Thursday, 6 February 2014

Cancer Chemotherapy ; 5-fluorouracil

Cancer is associated with rapidly growing and proliferating cells . Because cells cannot multiply if they cannot synthesize DNA, several cancer chemotherapeutic agents have been developed to inhibit thymidylate synthase. If a cell cannot make thymidine( T ), it cannot synthesize DNA.

A common anticancer drug that inhibits thymidylate synthase is 5-fluorouracil. The enzyme reacts with 5-fluorouracil the same way it reacts with uracil. However, the fluorine substituent causes 5-fluorouracil to become permanently attached to the enzyme (because the base cannot remove a F+ in an elimination reaction) , blocking the active site of the enzyme so it can no longer bind uracil. Therefore, thymidine can on longer be synthesized , and without thymidine, DNA cannot be synthesized.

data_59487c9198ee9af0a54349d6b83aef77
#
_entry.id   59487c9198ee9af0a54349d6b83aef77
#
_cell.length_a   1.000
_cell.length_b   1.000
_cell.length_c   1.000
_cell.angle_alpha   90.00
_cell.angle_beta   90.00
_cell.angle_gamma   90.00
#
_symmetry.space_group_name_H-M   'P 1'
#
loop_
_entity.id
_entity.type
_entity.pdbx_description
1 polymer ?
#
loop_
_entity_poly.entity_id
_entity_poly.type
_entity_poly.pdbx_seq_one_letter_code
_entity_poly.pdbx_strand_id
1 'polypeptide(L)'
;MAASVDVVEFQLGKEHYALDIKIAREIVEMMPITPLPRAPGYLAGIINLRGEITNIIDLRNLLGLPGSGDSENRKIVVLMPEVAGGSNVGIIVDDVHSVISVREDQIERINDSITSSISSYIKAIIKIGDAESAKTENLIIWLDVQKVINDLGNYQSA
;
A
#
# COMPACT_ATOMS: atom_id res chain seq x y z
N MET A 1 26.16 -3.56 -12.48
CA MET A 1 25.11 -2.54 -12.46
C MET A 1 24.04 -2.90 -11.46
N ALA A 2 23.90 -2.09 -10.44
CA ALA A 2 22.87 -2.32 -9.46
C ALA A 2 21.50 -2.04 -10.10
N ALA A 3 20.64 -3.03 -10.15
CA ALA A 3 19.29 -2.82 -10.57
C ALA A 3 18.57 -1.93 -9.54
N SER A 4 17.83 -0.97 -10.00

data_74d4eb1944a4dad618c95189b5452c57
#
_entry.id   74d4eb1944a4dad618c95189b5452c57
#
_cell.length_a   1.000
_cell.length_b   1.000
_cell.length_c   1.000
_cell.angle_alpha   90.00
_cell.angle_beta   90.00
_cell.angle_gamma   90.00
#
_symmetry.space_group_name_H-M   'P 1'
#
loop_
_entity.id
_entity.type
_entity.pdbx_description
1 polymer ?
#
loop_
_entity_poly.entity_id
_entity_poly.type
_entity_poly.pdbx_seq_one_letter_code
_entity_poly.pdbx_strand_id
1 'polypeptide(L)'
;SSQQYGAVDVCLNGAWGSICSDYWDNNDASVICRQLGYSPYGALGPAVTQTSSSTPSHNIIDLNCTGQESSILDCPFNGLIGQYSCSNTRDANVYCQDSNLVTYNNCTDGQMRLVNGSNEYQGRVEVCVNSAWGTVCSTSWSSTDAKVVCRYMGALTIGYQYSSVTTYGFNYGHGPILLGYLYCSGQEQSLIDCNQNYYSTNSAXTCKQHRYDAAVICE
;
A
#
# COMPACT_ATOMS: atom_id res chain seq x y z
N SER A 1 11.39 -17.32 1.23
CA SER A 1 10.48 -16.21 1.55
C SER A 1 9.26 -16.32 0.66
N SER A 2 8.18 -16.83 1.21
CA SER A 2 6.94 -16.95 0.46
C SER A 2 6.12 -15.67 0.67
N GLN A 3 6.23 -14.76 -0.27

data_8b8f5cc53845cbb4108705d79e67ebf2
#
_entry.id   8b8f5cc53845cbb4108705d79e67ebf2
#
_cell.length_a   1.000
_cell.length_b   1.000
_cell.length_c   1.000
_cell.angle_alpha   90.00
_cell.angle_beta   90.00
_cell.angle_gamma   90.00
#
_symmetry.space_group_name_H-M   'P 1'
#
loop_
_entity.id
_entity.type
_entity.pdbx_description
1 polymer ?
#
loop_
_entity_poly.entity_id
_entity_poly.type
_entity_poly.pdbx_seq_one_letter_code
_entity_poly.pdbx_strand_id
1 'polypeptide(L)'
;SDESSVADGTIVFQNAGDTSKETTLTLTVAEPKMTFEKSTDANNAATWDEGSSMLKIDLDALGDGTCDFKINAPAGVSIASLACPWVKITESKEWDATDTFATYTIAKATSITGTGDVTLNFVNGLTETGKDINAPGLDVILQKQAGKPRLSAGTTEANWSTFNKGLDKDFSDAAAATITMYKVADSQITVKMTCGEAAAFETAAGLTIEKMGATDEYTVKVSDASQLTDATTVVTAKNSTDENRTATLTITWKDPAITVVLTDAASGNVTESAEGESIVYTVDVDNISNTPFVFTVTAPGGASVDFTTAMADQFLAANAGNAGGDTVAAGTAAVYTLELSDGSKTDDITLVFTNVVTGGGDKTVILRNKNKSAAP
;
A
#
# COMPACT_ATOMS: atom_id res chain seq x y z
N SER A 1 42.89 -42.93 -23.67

Unfortunately, most anticancer drugs cannot discriminate between diseased and normal cells. As a result, cancer chemotherapy is accompanied by terrible side affects. However, cancer cells undergo uncontrolled cell division; thus, because they are dividing more rapidly than normal cells, they are harder hit by cancer-fighting chemotheraputic agents.

Ref; Essentia Organic Chemistry, Paula Y. Bruice





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